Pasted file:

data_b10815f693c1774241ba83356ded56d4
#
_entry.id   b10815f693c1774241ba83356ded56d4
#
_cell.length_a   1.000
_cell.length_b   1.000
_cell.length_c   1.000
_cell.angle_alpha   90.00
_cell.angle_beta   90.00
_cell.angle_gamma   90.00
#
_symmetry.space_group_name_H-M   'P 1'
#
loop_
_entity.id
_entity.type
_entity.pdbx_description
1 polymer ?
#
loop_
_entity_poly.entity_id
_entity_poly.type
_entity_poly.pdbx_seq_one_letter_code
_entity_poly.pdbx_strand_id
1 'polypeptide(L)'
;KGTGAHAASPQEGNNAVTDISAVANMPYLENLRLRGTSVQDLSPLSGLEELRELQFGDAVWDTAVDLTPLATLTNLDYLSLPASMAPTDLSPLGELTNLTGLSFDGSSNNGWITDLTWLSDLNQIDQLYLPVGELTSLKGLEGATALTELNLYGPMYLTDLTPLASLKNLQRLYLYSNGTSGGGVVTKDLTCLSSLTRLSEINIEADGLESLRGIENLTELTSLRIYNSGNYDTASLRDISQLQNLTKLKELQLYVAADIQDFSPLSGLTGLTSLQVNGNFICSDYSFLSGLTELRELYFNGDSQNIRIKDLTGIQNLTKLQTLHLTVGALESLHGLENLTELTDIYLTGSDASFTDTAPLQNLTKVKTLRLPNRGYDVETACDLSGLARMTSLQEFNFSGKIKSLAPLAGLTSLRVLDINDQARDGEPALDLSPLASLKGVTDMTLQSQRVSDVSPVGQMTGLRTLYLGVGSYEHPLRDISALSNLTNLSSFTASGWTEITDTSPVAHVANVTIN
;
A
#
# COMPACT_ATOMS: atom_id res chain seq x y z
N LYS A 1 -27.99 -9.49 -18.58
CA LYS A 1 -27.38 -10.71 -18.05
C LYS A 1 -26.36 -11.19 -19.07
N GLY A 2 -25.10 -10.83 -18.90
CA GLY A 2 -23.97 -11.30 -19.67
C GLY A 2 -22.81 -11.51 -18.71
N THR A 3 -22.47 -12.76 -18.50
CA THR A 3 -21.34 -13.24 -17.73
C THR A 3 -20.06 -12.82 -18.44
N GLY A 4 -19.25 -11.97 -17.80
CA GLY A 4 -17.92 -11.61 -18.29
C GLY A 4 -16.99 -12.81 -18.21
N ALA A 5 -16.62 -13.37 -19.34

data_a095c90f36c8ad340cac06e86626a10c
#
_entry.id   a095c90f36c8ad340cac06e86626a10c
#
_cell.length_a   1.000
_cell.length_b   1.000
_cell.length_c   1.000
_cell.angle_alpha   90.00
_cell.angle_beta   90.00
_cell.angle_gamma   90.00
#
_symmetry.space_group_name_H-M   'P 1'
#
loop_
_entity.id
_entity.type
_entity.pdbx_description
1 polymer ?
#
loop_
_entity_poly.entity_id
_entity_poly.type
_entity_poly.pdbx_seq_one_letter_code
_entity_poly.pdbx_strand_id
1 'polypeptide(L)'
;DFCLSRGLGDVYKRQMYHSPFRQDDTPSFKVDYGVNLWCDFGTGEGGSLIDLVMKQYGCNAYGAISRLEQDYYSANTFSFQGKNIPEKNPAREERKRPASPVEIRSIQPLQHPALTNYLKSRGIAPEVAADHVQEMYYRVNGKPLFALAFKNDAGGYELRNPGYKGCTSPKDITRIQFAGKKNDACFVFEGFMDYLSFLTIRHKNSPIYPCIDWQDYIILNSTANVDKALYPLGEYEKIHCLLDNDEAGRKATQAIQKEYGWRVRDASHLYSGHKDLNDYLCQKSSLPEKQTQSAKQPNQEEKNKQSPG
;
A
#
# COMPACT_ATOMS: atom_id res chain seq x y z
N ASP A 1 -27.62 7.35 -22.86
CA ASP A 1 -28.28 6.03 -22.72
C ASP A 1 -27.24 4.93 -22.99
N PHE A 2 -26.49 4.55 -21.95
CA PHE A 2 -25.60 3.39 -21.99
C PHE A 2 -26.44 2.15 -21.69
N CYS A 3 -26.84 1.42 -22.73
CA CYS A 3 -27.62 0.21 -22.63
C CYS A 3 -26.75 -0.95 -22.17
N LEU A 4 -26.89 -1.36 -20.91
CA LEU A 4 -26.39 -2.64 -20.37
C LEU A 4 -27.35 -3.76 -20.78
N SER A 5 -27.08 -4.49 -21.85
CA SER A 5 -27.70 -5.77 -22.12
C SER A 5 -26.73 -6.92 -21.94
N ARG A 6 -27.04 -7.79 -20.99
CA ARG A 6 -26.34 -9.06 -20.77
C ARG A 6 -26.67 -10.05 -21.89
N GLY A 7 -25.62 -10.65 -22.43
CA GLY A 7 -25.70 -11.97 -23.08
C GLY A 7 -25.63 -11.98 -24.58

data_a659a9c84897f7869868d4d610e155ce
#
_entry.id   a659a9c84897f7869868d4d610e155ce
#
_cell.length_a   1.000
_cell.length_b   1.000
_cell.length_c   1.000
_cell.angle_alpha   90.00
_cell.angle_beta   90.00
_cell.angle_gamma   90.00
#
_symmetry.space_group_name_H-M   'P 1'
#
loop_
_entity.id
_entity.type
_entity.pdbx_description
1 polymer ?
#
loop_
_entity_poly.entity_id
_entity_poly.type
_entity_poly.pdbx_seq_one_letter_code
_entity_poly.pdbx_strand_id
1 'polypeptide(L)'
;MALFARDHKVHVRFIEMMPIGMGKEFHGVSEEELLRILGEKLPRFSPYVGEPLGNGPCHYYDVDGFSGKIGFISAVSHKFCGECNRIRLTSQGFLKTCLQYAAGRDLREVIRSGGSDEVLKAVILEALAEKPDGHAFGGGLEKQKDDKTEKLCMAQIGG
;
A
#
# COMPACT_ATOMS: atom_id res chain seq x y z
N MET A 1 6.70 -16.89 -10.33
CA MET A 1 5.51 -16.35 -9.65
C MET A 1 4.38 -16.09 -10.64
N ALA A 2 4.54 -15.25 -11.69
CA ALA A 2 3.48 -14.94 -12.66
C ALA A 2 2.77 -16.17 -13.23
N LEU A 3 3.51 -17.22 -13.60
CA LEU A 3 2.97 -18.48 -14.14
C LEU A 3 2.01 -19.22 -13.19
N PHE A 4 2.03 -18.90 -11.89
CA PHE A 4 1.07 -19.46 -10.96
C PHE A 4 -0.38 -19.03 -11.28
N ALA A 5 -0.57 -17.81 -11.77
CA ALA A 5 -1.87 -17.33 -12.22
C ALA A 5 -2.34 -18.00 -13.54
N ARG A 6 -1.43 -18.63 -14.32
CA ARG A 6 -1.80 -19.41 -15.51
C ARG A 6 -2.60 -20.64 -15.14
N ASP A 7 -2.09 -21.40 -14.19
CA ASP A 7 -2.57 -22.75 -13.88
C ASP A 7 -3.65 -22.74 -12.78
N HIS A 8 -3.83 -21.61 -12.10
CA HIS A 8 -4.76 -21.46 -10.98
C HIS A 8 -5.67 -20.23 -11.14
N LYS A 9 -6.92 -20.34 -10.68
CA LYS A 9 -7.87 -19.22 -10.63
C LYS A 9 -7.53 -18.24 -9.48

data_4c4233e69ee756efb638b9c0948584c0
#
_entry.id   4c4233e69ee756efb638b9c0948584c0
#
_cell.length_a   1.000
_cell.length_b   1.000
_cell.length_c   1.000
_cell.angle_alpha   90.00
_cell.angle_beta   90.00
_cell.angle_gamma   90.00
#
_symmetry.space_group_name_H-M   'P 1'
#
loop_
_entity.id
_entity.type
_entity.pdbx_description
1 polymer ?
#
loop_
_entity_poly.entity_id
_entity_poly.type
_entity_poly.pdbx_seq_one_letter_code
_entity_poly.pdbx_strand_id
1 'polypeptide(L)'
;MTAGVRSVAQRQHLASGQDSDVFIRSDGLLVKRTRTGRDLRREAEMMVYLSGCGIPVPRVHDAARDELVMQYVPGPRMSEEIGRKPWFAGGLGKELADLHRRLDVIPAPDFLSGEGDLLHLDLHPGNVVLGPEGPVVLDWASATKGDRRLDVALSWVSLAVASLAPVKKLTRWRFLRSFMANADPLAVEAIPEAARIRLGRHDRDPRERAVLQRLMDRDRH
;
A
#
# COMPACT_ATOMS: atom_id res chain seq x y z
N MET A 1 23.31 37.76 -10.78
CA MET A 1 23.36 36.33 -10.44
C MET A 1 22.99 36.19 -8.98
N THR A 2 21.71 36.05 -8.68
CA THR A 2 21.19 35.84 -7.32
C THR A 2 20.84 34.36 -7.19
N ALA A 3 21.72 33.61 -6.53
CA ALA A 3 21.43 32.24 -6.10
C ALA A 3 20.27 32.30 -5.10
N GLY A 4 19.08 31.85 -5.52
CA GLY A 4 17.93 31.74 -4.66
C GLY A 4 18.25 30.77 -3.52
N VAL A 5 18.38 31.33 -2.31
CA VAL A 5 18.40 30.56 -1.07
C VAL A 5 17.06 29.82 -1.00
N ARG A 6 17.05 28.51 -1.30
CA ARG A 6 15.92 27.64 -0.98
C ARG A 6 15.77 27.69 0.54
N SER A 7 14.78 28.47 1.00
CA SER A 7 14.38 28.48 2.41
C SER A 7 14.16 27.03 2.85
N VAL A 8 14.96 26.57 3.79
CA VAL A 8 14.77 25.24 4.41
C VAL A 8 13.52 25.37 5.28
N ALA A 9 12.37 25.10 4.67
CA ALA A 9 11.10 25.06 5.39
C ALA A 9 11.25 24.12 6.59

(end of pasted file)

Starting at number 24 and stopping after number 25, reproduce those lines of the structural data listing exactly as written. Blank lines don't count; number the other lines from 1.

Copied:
_entity_poly.pdbx_strand_id
1 'polypeptide(L)'